It's 132 feet long and weighs 1.2 million pounds, it's call Big Boy, and it lives up to its name. Even if you aren't into trains or train engines, just looking at the thing will impress.
I only wish my camera could capture just how big Big Boy is. As I walked around the train, with a couple hundred other fans, I tried to capture that feeling I felt, but as I look at my pictures afterward, I feel I didn't do it justice.
They made only 25 of these huge engines and none are currently functional. This one is on its way to Wyoming to be brought back to life. I can't imagine trying to put something together in which only 25 were originally made. There's probably a good reason (or many good reasons...) why no one's tried.
I have a friend who's a train nut--he loves them! I sent him a note on Facebook saying I was going to be able to see the big engine up close. He lives in Washington State and replied that they were considering traveling down just to get a look at it. He said they'll wait until it's refurbished.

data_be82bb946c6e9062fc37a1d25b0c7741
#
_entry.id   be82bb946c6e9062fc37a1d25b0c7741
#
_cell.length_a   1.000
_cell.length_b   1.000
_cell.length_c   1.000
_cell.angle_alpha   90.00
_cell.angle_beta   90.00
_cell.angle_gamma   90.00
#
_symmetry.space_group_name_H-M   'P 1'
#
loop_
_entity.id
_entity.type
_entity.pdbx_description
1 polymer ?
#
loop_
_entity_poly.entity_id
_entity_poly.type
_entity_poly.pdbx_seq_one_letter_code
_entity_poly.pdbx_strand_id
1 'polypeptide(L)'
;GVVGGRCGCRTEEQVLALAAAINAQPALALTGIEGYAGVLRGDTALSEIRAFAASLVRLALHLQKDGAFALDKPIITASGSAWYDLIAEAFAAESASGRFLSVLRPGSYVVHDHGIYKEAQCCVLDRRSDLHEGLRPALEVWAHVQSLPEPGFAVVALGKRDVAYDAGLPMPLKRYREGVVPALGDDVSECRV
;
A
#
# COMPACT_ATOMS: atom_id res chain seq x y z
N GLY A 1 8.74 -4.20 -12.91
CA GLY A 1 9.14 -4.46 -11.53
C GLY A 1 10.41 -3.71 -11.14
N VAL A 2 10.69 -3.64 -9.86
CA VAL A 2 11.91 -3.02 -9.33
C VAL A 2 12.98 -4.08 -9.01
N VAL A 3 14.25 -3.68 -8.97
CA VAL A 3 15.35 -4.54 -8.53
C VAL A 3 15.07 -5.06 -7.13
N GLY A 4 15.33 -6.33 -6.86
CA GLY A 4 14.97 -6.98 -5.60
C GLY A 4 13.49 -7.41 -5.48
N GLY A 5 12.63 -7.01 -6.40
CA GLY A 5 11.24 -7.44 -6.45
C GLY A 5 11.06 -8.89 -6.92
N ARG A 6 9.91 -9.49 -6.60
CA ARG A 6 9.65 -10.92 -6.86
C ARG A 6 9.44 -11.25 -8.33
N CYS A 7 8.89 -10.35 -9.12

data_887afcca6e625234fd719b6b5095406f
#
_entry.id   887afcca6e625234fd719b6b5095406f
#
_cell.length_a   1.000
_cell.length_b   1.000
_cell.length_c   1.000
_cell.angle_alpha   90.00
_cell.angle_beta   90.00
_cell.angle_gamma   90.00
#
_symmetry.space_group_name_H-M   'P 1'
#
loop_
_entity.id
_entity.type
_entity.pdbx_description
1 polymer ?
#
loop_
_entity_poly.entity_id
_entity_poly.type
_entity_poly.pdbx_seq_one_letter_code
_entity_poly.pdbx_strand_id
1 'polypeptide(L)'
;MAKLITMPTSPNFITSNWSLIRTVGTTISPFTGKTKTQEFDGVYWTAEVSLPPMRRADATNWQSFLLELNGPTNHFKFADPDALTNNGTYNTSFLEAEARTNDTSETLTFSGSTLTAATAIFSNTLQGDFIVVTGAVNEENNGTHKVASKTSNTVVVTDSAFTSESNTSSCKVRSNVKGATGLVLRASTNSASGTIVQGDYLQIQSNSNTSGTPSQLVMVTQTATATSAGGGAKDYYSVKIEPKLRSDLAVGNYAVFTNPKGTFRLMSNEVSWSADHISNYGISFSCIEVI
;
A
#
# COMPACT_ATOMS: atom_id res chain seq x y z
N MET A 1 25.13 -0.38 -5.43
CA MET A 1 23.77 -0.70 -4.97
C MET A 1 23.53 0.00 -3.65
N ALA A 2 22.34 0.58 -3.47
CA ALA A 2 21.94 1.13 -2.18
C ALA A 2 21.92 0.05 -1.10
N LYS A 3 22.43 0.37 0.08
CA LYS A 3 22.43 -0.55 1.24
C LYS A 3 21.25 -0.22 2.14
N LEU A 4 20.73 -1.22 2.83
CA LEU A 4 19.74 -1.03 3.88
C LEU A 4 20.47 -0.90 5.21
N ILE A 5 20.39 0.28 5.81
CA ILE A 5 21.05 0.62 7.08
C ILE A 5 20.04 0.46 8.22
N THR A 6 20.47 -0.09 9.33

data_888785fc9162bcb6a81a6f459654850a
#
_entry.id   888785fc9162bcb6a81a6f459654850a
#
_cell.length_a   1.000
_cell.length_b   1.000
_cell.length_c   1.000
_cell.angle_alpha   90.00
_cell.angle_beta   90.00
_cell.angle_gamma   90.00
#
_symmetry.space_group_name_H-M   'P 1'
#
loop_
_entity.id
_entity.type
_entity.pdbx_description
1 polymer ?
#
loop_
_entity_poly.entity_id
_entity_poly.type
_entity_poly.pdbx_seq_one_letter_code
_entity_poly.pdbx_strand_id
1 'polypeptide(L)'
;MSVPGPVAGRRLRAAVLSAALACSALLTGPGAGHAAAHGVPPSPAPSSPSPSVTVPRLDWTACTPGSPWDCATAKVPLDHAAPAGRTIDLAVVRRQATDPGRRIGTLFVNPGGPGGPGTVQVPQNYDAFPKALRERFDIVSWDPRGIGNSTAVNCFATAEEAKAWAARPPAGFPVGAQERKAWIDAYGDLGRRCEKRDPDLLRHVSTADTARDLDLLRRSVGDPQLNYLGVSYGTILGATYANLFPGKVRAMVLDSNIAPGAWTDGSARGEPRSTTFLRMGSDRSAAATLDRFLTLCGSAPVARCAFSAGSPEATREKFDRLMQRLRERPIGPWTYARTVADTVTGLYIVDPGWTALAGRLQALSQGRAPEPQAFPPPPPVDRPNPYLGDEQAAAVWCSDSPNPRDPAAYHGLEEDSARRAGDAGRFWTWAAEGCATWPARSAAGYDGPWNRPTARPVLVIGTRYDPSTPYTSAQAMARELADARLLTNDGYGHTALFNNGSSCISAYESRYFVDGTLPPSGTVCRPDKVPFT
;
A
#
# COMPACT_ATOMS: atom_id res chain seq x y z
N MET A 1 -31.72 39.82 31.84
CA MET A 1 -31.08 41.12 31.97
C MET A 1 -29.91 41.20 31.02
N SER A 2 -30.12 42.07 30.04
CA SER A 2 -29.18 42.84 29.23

I hope to one day see this thing again when it can move under its own power. My great grandfather worked on steam engines and at one time, worked in Ogden. He even worked on the steam engines at Lagoon Amusement Park. Maybe that's why I really wanted to see Big Boy today. Whatever the reason, I'm glad I did. It's history, American history, a glimpse of how the country was built and will most likely never return.
In the decades and centuries to come, the importance of steam-driven power, I believe, will be raised in its significance. Without steam engines so much of world history would have changed. Looking at this engine today allowed me to imagine what life was like when these things ruled the world.
Here's more pictures from today: